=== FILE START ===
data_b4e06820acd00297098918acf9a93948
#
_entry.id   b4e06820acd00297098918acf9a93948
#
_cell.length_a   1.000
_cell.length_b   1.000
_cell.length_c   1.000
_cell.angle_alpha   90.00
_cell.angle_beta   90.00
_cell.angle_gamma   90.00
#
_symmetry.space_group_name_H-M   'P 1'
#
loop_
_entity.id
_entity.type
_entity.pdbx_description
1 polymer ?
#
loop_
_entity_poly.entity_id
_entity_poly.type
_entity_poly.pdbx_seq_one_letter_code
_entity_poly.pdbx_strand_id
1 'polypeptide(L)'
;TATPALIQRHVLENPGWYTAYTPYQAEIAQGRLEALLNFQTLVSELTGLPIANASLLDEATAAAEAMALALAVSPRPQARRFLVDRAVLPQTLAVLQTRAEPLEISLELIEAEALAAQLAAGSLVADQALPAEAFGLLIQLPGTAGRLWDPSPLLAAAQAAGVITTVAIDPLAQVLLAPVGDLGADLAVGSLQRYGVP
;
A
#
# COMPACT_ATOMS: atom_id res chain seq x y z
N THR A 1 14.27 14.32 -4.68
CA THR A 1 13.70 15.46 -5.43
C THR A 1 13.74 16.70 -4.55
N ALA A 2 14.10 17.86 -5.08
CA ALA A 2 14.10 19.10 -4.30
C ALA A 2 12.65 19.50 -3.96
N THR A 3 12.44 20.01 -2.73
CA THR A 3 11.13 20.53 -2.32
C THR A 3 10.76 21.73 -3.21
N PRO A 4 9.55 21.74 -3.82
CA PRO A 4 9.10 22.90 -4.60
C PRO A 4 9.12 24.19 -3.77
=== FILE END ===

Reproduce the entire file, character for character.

data_b4e06820acd00297098918acf9a93948
#
_entry.id   b4e06820acd00297098918acf9a93948
#
_cell.length_a   1.000
_cell.length_b   1.000
_cell.length_c   1.000
_cell.angle_alpha   90.00
_cell.angle_beta   90.00
_cell.angle_gamma   90.00
#
_symmetry.space_group_name_H-M   'P 1'
#
loop_
_entity.id
_entity.type
_entity.pdbx_description
1 polymer ?
#
loop_
_entity_poly.entity_id
_entity_poly.type
_entity_poly.pdbx_seq_one_letter_code
_entity_poly.pdbx_strand_id
1 'polypeptide(L)'
;TATPALIQRHVLENPGWYTAYTPYQAEIAQGRLEALLNFQTLVSELTGLPIANASLLDEATAAAEAMALALAVSPRPQARRFLVDRAVLPQTLAVLQTRAEPLEISLELIEAEALAAQLAAGSLVADQALPAEAFGLLIQLPGTAGRLWDPSPLLAAAQAAGVITTVAIDPLAQVLLAPVGDLGADLAVGSLQRYGVP
;
A
#
# COMPACT_ATOMS: atom_id res chain seq x y z
N THR A 1 14.27 14.32 -4.68
CA THR A 1 13.70 15.46 -5.43
C THR A 1 13.74 16.70 -4.55
N ALA A 2 14.10 17.86 -5.08
CA ALA A 2 14.10 19.10 -4.30
C ALA A 2 12.65 19.50 -3.96
N THR A 3 12.44 20.01 -2.73
CA THR A 3 11.13 20.53 -2.32
C THR A 3 10.76 21.73 -3.21
N PRO A 4 9.55 21.74 -3.82
CA PRO A 4 9.10 22.90 -4.60
C PRO A 4 9.12 24.19 -3.77